Rosenberg's 2015 novel, The Girl From Krakow, Lake Union Publishing, is a narrative about a young woman named Rita Feuerstahl from 1935 to 1947, mainly focusing on her struggles to survive in Nazi-occupied Poland and later in Germany, under a false identity. A secondary plot involves her lover's experiences in France and Spain during its Civil War in the 1930s and then in Moscow during the war. Rosenberg has acknowledged that the novel is based on the wartime experiences of people he knew. He has also admitted the incongruity of writing a narrative, given his attack on the form in The Atheist’s Guide to Reality. He has said that The Girl from Krakow began as an attempt to put some of the difficult arguments of The Atheist’s Guide to Reality into a form easier to grasp".[22] The Girl From Krakow has been translated into Italian, Hungarian, Polish and Hebrew.

Autumn in Oxford

In 2016 Rosenberg's second novel, Autumn in Oxford, appeared, also published by Lake Union Publishing. An afterword identifies the large number of real persons—academics, civil rights advocates, military officers, politicians and intelligence agents from the 1940s and '50s who figure in the narrative.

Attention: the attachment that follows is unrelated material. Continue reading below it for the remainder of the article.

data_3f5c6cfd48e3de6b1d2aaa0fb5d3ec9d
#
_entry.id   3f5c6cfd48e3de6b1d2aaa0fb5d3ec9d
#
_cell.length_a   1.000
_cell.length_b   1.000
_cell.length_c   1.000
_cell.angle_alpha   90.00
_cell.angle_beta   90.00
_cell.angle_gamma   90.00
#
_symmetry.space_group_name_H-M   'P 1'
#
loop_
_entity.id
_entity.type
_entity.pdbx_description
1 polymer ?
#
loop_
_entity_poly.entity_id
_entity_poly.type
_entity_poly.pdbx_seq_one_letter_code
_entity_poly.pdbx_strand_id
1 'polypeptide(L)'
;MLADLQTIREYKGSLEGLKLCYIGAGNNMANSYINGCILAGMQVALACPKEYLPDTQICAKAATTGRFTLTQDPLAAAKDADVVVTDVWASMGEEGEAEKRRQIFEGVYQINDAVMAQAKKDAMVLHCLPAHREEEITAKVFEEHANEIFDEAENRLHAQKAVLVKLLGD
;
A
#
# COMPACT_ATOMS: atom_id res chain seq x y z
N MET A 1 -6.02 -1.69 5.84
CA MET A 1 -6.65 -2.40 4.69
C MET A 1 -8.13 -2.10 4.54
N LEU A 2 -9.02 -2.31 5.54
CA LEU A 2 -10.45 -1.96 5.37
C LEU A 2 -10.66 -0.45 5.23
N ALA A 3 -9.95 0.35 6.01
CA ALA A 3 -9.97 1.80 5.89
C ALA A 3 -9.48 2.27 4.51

How History Gets Things Wrong: The Neuroscience of our Addiction to Stories

In 2018 Rosenberg published How History Gets Things Wrong: The Neuroscience of our Addiction to Stories This work develops the eliminative materialism of The Atheist’s Guide to Reality, applying it to the role ‘the theory of mind’ plays in history and other forms of story telling. Rosenberg argues that the work of Nobel Prize winners, Eric Kandel, John O'Keefe and May-Britt Moser along with Edvard Moser reveals that the ‘‘theory of mind‘‘ employed in every day life and narrative history has no basis in the organization of the brain. Evidence from evolutionary anthropology, child psychology, medical diagnosis and neural imaging reveals it is an innate or almost innate tool that arose in Hominini evolution to foster collaboration among small numbers of individuals in immediate contact over the near future, but whose predictive weakness beyond this domain reveals its explanatory emptiness.[23]